Consistent with the persistent increase in activity during the replacement phase, it has been shown previously that FAA can persist following withdrawal of palatable diet from a palatable scheduled feeding regime. In rats, for example, FAA persisted under ad libitum feeding conditions for at least 7 days at the expected time of a chocolate snack (Ángeles-Castellanos, Salgado-Delgado, Rodríguez, Buijs, & Escobar, 2008), and for mice, an increased food bin entry and high intensity activity continued after withdrawal of a palatable high fat treat (Hsu et al., 2010a). In contrast, FAA disappeared when a period of ad libitum feeding followed a restricted feeding schedule when chow was only available for 2 h or 3 h in the light phase, but FAA was reinstated when rats were fasted (Ángeles-Castellanos et al., 2008; Mistlberger, 1994). Mice, however, continued to exhibit limited FAA under ad libitum feeding conditions following the interruption of a restricted scheduled feeding regime of daily 4-h access to chow in the light phase (Blum et al., 2009). The FAA during habituation, as well as the persistent FAA during replacement, indicates that FAA might be driven by a FEO with a periodicity of 24 h but which does not depend on signals of either hunger or nutritional origin.

Conclusions and possible mechanistic underpinning of binge eating

Scheduled feeding on HFD stimulates a substantial binge eating episode in this mouse model. However, the period immediately before scheduled feeding is characterised by near normal levels of caloric intake from stock diet. We have previously observed the same phenomenon in schedule-fed rats (Bake et al., 2014). The absence of relative negative energy balance, in advance of the initiation of the binge, in either species, is in line with our previous findings (Bake et al., 2013) where there was no evidence of potentially causative perturbation in expression of hypothalamic homeostatic neuropeptide genes prior to consumption of large binge-type meals. Similarly, analysis of the gut hormones, ghrelin and glucagon-like peptide-1 indicated that these hormones were not involved in the anticipation of large palatable meals in rats (Bake et al., 2014), whereas they have been implicated in the anticipation of daily meals on restricted feeding schedules (Dailey et al., 2012; Drazen, Vahl, D'Alessio, Seeley, & Woods, 2006; Merkestein et al., 2012; Vahl, Drazen, Seeley, D'Alessio, & Woods, 2010). Two key findings of the current study were the continuing presence of FAA and sustained increase in meal frequency during the replacement phase, when only stock diet was available and the immediate hyperphagic response once HFD was restored after 7 days. The presence of FAA suggests that this could be part of the priming process for binge-like eating in the palatable schedule-fed model, which can be initiated very rapidly once HFD becomes available again. Although the mechanistic basis of FAA has not been definitively established, examination of mouse lines suggests that this behavioural profile is not critically dependent upon individual hormones or neuropeptides such as leptin (Gunapala et al., 2011; Ribeiro et al., 2011), ghrelin, NPY or orexin (Gunapala et al., 2011), or the histaminergic system (Liu et al., 2012), although ghrelin receptor signalling might be at least necessary to augment FAA (Blum et al., 2009; Davis et al., 2011), but may require functional dopaminergic (Liu et al., 2012), serotonergic (Hsu et al., 2010b) or melanocortin-3 receptor dependent signalling systems (Begriche et al., 2012; Sutton et al., 2008). This suggests an association between the mechanisms underlying binge-like eating on a palatable diet and those responsible for FAA, and highlights the value of palatable scheduled feeding models for further investigation as we seek to gain additional insight into the control of meal feeding and over-consumption of calories.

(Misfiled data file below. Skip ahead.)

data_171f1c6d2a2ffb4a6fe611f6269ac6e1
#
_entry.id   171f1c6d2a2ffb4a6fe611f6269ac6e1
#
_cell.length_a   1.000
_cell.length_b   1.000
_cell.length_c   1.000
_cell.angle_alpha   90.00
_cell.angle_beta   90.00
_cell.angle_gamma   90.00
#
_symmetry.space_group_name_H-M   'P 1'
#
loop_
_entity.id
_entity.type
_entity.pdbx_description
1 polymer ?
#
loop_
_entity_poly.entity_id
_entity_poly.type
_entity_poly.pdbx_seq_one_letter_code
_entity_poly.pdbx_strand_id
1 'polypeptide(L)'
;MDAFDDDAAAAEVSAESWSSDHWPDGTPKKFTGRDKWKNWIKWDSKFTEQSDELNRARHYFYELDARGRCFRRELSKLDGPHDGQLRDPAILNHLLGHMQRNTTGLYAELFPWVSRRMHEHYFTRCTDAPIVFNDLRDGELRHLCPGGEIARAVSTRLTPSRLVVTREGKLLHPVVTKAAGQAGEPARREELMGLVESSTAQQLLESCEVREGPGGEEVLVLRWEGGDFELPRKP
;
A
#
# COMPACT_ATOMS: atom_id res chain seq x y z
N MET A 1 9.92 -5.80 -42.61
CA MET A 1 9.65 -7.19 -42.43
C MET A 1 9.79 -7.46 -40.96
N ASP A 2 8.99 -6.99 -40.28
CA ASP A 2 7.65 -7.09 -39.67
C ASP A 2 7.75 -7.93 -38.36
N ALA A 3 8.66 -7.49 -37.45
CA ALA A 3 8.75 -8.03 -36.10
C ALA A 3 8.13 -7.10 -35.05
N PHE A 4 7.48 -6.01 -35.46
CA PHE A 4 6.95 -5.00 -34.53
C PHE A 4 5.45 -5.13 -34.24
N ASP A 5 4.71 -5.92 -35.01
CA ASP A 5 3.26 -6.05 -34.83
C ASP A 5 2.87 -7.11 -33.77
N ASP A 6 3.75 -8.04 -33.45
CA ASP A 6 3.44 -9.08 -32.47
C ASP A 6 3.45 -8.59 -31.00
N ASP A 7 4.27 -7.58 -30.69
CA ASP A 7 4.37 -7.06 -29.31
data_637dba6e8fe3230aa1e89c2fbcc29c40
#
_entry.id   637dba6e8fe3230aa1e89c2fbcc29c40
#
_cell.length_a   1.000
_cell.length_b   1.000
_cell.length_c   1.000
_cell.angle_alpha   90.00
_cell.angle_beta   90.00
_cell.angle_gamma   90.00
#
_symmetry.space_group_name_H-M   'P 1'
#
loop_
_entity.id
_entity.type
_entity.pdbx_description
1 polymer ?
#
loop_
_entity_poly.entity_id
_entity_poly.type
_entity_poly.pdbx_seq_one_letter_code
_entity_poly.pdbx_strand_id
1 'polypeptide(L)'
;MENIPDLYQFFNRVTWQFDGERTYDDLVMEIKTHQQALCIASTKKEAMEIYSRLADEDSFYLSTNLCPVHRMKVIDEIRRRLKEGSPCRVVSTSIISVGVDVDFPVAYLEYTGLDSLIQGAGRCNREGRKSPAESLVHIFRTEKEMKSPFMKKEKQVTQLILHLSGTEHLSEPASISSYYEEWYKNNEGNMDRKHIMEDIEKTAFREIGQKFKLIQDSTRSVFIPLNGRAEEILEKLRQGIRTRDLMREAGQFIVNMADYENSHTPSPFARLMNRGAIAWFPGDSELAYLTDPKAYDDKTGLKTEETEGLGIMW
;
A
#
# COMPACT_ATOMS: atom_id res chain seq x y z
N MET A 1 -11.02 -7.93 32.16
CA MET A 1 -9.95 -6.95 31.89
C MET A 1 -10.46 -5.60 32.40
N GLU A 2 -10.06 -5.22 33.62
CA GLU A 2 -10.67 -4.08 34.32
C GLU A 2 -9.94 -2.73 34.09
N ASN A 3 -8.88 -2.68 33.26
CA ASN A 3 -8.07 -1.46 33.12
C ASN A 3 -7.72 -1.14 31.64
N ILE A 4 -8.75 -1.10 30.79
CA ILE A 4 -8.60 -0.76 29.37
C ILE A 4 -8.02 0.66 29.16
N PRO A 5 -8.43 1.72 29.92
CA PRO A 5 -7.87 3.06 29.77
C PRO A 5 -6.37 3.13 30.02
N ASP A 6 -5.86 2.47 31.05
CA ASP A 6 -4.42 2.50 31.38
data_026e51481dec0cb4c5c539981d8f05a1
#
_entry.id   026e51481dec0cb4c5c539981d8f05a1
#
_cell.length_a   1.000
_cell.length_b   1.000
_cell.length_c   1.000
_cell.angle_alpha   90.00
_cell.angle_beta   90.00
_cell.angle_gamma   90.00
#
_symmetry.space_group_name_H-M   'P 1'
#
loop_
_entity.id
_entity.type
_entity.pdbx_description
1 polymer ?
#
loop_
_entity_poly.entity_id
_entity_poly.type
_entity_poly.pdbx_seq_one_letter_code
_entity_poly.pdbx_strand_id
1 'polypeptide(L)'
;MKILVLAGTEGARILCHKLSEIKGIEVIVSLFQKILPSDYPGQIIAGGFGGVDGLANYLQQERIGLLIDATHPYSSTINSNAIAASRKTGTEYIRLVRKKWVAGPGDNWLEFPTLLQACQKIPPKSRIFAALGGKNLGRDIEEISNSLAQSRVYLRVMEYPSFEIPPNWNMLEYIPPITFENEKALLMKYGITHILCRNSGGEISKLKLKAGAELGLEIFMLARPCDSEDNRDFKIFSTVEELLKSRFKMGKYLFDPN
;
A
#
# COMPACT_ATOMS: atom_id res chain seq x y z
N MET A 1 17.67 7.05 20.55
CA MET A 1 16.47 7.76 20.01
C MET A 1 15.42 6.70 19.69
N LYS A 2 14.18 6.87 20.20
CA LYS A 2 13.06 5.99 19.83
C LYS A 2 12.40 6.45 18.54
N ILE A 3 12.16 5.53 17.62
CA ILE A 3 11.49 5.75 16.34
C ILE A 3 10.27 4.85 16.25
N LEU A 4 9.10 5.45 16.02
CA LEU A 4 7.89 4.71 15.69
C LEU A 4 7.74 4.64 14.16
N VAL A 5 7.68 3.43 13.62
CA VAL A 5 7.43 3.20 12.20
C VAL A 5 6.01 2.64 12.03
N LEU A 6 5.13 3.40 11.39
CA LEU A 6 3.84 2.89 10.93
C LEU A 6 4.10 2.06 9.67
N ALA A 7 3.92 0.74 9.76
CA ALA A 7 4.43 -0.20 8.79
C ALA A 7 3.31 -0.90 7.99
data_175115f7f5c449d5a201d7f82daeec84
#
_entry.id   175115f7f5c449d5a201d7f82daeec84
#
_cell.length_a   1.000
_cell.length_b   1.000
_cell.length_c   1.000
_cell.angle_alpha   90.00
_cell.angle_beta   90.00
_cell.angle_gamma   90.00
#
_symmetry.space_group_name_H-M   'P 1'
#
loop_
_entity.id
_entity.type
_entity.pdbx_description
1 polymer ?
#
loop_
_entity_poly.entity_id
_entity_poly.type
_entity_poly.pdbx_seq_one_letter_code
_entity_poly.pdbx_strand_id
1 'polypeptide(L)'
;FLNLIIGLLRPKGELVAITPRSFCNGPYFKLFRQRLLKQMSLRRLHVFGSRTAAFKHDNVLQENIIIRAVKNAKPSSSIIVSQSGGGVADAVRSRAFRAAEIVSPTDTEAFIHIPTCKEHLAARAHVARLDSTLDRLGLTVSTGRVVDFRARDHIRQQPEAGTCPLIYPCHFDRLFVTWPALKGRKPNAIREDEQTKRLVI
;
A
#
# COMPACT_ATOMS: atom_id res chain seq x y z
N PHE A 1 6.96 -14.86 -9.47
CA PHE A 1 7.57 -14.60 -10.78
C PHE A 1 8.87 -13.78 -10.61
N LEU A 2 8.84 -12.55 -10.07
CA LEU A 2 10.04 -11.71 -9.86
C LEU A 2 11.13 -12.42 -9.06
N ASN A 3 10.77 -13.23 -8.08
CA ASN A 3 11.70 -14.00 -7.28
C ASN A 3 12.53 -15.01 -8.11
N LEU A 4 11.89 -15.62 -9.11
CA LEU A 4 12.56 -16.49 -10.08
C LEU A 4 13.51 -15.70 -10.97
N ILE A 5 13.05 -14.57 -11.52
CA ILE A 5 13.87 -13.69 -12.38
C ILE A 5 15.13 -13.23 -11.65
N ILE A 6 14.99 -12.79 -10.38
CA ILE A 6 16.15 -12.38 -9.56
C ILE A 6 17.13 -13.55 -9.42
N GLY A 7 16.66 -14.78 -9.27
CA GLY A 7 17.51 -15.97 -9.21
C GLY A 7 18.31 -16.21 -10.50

Footnotes

*Acknowledgements: T.B. was funded by a CASE studentship from the BBSRC and AstraZeneca. The authors are also grateful for the funding from the Scottish Government and from the European Union Seventh Framework Programme (FP7/2007–2013) under grant agreements 266408 (Full4Health) and 245009 (NeuroFAST).